In the news:
New Findings on Vitamin D & Fish
Oil in Chronic Conditions
Vitamin D May Help COPD Patients
The last issue of Staying Healthy discussed research that reported benefits of maintaining normal blood levels of vitamin D for people with asthma. According to a new study funded by the UK’s National Institute for Health Research, avoiding low blood levels of this vitamin is also important for those with chronic obstructive pulmonary disease (COPD).
COPD is often a mix of chronic bronchitis and emphysema, which makes breathing difficult. Most people who have COPD are current or former smokers. Long-term exposure to other lung irritants – such as air pollution, chemical fumes, or dust – is also thought to contribute to COPD.
In this multi-center study (1), half of the participating 240 COPD patients were randomly assigned to take vitamin D supplements and half received a placebo for 1 year. The risk, severity and duration of disease flare-ups were compared between the two groups.
COPD patients with low blood levels of vitamin D (baseline concentrations below 50 nmol/L) benefited significantly from the supplements, with a more than 40% reduction in moderate to severe flare-ups. Participants who already had higher vitamin D status at the trial’s start did not experience that dramatic improvement, though all patients receiving vitamin D had a modest reduction in the severity and duration of flare-ups compared to placebo-takers.
Fish Omega-3s May Lower Risk of Deep Vein Clots
Venous thromboembolism (VTE) is a condition that includes both deep vein thrombosis (DVT) and pulmonary embolism. DVT is the formation of a blood clot in a deep vein – usually in the leg or pelvic veins. The most serious complication of a DVT is when the clot dislodges and travels to the lungs, becoming a pulmonary embolism. According to Johns Hopkins Medicine, deaths from VTE in the US and UK exceed those from AIDS, breast cancer, prostate cancer and traffic accidents combined.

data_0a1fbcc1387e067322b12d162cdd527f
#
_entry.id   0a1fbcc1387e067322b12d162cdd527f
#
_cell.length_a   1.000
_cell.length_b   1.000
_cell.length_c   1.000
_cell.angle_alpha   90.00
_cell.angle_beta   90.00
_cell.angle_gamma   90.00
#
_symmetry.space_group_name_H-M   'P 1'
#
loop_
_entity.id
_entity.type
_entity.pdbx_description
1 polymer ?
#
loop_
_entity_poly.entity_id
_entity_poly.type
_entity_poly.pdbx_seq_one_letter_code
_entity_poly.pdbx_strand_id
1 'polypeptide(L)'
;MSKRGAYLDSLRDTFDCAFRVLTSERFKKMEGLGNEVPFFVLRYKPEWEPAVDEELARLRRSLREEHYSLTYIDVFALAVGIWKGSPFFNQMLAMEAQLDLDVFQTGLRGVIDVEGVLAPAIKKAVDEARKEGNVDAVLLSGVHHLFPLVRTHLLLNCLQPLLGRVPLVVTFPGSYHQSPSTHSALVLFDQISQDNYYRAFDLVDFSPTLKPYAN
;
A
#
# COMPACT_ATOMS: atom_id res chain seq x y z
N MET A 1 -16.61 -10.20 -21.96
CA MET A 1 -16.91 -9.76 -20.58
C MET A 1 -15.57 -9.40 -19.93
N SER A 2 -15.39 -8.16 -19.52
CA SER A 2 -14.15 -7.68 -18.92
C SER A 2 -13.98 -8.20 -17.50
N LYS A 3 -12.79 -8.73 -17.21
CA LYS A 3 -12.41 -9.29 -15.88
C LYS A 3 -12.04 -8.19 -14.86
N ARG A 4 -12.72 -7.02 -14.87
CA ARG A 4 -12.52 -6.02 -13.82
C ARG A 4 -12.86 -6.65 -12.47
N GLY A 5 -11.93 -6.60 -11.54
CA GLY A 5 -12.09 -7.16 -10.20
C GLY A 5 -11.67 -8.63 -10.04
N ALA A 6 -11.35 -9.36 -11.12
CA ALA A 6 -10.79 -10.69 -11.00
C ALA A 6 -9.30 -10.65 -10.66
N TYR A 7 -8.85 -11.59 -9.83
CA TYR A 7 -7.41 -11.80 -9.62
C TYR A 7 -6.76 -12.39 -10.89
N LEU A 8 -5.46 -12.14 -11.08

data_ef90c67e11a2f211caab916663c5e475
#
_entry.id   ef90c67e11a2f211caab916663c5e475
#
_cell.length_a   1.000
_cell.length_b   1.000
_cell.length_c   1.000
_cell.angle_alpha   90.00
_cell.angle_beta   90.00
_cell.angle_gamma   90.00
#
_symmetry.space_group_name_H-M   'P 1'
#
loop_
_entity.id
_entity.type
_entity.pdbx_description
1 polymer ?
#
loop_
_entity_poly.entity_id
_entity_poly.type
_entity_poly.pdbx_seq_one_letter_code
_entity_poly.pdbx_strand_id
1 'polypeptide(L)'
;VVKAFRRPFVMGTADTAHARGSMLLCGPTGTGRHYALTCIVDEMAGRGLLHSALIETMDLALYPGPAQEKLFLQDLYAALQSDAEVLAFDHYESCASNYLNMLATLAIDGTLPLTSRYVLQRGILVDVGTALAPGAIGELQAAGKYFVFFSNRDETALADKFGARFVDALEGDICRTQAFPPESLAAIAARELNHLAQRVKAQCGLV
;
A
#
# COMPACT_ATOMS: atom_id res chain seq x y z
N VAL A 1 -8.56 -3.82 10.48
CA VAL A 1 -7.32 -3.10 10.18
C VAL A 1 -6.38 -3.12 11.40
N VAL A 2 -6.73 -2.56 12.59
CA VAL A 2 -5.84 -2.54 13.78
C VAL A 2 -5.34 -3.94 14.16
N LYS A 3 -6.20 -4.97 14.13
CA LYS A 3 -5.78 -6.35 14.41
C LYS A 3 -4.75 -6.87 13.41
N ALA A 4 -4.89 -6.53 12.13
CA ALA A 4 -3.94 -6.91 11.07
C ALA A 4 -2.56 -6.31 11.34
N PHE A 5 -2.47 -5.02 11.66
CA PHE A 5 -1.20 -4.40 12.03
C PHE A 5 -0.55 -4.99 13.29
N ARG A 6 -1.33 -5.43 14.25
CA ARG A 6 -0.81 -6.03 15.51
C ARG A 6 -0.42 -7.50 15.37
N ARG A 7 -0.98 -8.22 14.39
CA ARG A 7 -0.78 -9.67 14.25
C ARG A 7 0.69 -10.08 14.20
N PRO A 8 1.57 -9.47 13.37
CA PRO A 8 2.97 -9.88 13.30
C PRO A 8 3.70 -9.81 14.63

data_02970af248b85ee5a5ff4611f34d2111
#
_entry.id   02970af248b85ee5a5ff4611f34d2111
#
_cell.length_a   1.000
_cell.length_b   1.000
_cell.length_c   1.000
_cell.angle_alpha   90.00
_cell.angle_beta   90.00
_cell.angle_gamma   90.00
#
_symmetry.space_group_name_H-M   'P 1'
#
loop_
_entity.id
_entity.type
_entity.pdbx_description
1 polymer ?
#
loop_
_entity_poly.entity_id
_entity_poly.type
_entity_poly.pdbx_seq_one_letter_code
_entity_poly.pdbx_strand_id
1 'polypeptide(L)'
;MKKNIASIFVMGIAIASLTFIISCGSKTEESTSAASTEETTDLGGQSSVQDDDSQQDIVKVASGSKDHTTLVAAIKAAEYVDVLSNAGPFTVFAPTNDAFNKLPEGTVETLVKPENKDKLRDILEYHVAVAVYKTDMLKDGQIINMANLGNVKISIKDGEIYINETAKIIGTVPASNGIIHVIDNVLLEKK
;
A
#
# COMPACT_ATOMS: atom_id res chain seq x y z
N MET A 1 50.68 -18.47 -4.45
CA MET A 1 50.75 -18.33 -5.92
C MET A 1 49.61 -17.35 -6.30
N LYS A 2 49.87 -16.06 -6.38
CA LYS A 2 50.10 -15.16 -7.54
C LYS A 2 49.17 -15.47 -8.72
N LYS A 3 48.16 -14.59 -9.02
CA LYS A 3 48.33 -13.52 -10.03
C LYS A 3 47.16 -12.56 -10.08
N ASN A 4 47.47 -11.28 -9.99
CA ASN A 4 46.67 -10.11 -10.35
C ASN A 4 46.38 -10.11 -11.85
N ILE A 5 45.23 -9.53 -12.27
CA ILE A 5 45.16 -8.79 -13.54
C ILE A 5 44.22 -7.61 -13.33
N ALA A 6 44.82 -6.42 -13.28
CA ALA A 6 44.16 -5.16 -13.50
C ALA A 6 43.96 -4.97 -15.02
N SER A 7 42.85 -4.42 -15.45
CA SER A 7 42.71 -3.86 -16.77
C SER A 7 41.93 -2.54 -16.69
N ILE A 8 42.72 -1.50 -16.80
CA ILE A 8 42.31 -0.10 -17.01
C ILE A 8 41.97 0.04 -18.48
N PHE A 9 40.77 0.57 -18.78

Adding fish oil to this dietary regimen increased the apparent benefits, with a 48% risk reduction compared to those eating fish fewer than twice weekly and not taking omega 3 supplements. This promising association now needs to be tested in clinical trials.
Omega-3s Impact High Blood Pressure
Hypertension is common in the US, and millions more have high blood pressure and don’t know it or have pre-hypertension – slightly elevated levels that could lead to hypertension. Results of a meta-analysis (3), which included 70 controlled trials, suggest that consuming omega 3-rich foods or supplements could reduce high blood pressure.
The strongest effects of the omega fatty acids EPA and DHA were seen among people with elevated blood pressure who were not being treated for the condition. The average reductions in systolic pressures (the top number in blood pressure values) and diastolic pressures (the bottom number) were 4.51 mm Hg and 3.05 mm Hg, respectively.
For perspective, studies in people with untreated hypertension show that reducing salt intake decreases systolic pressure by 2-8 mm Hg, alcohol by 2-4 mm Hg, and that increasing physical activity reduces systolic values by 4-9 mm Hg. Since blood pressure tends to rise with age, a healthy lifestyle may help some people delay or prevent this increase.
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